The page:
Ferrari was so far off the pace in Austin that Charles Leclerc was closer to Daniel Ricciardo than he was to Max Verstappen. But was it just a one-off, or a sign that the team has had to cut back on its power advantage?
Ferrari’s power unit has been a subject of discussion over the past few races as rivals have questioned whether or not the way the car produces such immense straight-line speed was entirely legal. Amidst threats of a protest (which Ferrari has said it would welcome) a technical directive was issued by the FIA this weekend clarifying an illegal fuel-flow technique which it’s believe some suspect Ferrari to have been using.
Following the team’s dismal race, Max Verstappen had a strong theory as to why Ferrari was so slow, telling Dutch broadcaster Ziggo Sport that “That’s what happens when you stop cheating.” Wow. He reiterated that view again in the post-race press conference (albeit slightly more coyly) when asked about it, saying “Not surprised at all about it [Ferrari’s bad race]. After what came out. So that explains everything.”
It seems that Mattia Binotto took exception to Verstappen’s comments as he was spied in the paddock later on having a word with Christian Horner. Charles Leclerc wasn’t happy either, telling Autosport:
“I think it is a joke to be completely honest. He has no clue. He is not in the team. We know exactly what we are doing. I don’t know why he is speaking. He doesn’t know anything about us.”
The coincidence is hard to ignore. Ferrari has been in contention for wins in just about every race since the summer break. Suddenly, in the first race since the technical clarification, both drivers struggle badly in the opening laps and Leclerc winds up almost a minute behind the winner. So, has Ferrari been forced into losing its advantage, or was it something else?
In qualifying, Leclerc and Sebastian Vettel were down in eighth and ninth in the speed trap at the end of the back straight. However, they topped the charts going across the start-finish line, and at least one of them was in the top three for top speeds in the other two intermediate splits. In the race, Leclerc topped the speeds in two of the three splits, was second in the other, and finished down in 13th in the main one on the back straight. That can be explained by the fact he didn’t exactly spend a lot of time with DRS and slipstreams during the race, and topping the speeds in the sectors is likely down to the fact he pitted for fresh softs near the end and went for the fastest lap.
Another factor to consider is that following his problems in FP3, Leclerc had to run the rest of the weekend with a very used version of an older-spec engine, which would likely result in a little less power. So, all-in-all, it’s a little inconclusive, then.
But if the engine isn’t to blame, what exactly is it that made Ferrari so slow? Both drivers had disappointing opening laps (Vettel’s was especially terrible) and both reported that the car felt strange - Leclerc said the front-left on his first stint felt “very, very weird”, while Vettel said that it took him several laps for his tyres to ‘switch on’ before suspension failure took him out of the race. In Leclerc’s case, much of his time loss to the leaders happened during that first stint and although his pace wasn’t exactly brilliant after that, it’s not like the car was slow throughout the race.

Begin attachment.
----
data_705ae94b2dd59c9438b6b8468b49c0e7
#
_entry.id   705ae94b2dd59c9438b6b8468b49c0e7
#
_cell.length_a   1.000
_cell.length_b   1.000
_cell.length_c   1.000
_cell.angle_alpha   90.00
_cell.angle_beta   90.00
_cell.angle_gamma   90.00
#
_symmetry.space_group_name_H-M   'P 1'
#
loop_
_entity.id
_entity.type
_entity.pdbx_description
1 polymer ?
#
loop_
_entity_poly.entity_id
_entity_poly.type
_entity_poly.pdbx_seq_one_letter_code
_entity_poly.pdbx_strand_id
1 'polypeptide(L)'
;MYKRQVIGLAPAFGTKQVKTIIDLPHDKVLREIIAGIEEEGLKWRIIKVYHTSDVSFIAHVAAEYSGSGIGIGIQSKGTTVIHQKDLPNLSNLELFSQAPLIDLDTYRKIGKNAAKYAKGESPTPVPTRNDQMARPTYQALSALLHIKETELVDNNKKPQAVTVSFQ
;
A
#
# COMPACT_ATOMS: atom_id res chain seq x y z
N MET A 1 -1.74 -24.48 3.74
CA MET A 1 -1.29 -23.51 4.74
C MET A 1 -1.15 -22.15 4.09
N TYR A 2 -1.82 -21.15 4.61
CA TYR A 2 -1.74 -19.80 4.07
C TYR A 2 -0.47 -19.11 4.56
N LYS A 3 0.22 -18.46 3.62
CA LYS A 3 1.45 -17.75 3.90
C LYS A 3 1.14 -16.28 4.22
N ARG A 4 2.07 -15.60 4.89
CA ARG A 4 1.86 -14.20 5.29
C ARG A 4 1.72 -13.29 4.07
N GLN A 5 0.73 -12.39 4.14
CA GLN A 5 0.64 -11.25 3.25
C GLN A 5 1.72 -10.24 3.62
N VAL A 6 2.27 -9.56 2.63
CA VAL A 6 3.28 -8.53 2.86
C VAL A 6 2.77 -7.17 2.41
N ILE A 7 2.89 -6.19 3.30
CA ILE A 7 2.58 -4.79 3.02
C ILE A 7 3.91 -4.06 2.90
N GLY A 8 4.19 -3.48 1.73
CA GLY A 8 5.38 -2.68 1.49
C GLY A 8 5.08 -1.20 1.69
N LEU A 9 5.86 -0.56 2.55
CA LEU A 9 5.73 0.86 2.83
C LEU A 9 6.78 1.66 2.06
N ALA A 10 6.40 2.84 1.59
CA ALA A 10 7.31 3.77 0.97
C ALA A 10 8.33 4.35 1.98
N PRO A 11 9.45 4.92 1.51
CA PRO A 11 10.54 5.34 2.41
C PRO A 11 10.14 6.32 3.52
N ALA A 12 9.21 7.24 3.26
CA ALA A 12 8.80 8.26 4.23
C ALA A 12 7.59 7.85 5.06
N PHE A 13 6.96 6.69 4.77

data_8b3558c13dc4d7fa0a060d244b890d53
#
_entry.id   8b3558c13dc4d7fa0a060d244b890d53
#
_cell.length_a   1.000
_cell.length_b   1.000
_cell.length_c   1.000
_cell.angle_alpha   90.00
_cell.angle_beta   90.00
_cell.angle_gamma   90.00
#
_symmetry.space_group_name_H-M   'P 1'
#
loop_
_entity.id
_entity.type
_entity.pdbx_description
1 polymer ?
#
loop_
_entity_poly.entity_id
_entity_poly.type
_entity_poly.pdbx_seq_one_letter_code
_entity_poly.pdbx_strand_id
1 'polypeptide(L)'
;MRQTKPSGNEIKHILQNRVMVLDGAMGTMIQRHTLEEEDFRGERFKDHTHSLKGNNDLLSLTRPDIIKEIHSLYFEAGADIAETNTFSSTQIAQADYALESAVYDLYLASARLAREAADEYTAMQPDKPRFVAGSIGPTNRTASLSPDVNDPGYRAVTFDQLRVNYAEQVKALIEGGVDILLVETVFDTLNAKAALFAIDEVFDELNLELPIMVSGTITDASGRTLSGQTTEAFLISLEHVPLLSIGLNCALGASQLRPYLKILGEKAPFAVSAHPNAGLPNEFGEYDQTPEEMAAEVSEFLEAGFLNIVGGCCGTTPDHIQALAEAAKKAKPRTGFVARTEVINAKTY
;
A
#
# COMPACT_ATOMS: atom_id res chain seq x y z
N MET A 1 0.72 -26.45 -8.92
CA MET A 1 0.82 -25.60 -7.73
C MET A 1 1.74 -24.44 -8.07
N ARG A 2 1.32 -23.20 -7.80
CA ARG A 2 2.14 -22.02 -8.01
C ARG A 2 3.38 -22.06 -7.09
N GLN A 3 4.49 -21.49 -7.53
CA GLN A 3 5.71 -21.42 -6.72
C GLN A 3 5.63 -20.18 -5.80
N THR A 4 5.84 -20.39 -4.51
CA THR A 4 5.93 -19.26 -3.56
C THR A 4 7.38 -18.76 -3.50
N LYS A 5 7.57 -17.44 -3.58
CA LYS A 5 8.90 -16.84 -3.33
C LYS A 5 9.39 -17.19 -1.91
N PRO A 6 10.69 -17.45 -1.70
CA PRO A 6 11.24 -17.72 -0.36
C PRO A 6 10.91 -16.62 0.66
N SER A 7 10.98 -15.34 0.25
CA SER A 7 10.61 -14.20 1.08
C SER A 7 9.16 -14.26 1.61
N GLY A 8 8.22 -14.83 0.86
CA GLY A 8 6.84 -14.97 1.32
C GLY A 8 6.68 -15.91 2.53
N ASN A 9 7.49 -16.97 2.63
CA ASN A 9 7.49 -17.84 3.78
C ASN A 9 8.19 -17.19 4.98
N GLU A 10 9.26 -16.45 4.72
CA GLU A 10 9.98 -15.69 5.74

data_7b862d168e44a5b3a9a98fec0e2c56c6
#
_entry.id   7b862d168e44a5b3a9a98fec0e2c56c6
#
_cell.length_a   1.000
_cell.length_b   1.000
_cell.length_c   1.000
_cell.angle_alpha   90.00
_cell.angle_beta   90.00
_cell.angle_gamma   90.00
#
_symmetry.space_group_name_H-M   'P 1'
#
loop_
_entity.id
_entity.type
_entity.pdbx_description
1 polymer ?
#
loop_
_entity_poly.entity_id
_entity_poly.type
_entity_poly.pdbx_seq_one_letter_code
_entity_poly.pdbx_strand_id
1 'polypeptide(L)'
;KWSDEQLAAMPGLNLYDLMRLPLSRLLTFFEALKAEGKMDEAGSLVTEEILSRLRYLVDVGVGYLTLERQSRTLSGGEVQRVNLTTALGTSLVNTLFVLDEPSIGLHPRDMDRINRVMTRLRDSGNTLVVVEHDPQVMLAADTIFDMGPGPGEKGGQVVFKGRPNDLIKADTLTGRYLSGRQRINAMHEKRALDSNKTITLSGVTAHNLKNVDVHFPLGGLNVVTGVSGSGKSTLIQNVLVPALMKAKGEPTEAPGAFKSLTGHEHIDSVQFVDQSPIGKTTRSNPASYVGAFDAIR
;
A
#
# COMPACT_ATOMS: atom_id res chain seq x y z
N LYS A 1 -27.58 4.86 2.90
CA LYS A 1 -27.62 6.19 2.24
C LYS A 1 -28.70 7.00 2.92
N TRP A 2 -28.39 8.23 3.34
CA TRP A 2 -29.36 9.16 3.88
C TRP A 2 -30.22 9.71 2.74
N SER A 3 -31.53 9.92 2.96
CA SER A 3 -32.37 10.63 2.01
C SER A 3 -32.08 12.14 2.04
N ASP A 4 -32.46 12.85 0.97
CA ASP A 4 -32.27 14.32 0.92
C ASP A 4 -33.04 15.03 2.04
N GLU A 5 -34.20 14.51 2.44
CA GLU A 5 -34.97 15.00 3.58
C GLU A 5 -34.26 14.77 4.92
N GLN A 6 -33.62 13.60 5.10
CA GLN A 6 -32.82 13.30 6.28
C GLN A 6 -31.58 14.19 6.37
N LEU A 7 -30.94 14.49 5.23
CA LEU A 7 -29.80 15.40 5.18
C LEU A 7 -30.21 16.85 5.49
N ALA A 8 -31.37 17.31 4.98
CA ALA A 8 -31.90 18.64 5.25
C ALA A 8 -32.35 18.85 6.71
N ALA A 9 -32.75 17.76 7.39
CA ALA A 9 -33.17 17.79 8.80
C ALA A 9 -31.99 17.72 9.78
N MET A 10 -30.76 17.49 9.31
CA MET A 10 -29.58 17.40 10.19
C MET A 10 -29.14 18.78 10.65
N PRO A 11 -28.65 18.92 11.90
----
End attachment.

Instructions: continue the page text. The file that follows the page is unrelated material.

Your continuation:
For whatever reason, it seems that the SF90 wasn’t able to get the medium tyres in their operating window at the start of the race. That wouldn’t explain the low top speeds, though - and on a circuit with a straight as long as COTA’s that seems worrying.
Except, even though the circuit does have a couple of long straights, it also has plenty of fast, flowing corners and tight technical sections which demand serious downforce. For all of its plus points, the SF90 has never been the car to beat in the corners and it’s an area where Mercedes and Red Bull have generally had the edge.
That’s been evident for a while, even at Spa and Monza where you’d have expected Ferrari to run away with the power advantage. It was true in qualifying, but come the races Leclerc had a tough job to keep ahead of Lewis Hamilton. It’s been true in every race since - Ferrari qualifies well, then has to fight to hold the positions in the race. It seems their entire philosophy has been to build a car quick enough to start at the front, and then maintain the position from there.
There’s also the point to consider that Ferrari doesn’t have its incredible boost mode available all the time. The drivers use it for a couple of laps in qualifying and then on a handful of occasions during the race. That might be worth a few seconds over the course of a grand prix, but it doesn’t explain a deficit of 52 seconds. If Ferrari has had to remove whatever system it’s been using, we’d have seen them struggle in qualifying too. Vettel was just 12-thousandths away from a fired-up Valtteri Bottas, so in qualifying trim at least, all appears to be well.
So, is Verstappen on the money when he says that Ferrari no longer has its power advantage? It’s a bit too soon to say given that it’s only been one race and that COTA isn’t necessarily a track that suited the car.
A far bigger test will be when we get to Interlagos in two weeks’ time. That big, long pull up the hill should be prime territory for the SF90, and the finale in Abu Dhabi should also be a good opportunity for them to stretch their legs. If Vettel and Leclerc are off the pace at those tracks too then yeah, maybe we can start to suspect that the team has quietly dropped whatever trick it was pulling with its power unit. Until then, Verstappen’s accusations are probably little more than a touch of mind games.